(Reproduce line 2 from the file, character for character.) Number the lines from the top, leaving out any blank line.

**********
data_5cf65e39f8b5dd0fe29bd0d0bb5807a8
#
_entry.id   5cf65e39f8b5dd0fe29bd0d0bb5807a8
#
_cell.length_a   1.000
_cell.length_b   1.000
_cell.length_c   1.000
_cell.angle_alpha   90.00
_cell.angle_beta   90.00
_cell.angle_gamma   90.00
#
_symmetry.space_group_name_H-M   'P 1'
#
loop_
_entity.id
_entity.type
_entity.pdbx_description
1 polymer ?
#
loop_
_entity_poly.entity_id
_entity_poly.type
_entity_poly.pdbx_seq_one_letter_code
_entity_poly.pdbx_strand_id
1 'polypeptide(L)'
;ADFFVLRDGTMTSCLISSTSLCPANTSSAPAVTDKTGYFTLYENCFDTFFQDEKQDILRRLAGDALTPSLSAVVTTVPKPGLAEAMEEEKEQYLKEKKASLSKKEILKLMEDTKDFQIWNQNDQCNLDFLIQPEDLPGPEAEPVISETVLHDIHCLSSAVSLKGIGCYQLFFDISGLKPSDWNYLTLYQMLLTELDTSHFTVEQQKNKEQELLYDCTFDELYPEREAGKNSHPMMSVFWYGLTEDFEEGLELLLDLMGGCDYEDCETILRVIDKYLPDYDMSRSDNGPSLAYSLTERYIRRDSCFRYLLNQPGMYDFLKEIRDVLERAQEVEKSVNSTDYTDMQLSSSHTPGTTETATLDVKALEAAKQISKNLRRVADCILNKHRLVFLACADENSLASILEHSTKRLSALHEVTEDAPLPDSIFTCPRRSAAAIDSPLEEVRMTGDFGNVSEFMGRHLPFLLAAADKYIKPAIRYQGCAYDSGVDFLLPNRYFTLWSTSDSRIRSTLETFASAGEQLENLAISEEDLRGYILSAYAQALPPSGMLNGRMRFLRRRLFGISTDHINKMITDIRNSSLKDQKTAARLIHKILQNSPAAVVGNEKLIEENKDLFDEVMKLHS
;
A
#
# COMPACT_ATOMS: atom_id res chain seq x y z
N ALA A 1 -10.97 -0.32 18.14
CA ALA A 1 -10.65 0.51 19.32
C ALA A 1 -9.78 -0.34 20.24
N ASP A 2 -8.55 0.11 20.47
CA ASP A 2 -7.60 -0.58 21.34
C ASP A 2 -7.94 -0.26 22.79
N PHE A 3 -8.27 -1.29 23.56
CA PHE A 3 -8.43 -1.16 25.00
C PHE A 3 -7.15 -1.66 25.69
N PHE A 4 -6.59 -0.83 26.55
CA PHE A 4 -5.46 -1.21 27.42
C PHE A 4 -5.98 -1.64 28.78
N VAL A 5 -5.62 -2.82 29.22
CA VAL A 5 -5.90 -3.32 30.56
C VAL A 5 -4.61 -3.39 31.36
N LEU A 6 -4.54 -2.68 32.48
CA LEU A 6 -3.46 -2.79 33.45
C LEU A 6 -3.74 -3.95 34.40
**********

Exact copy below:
#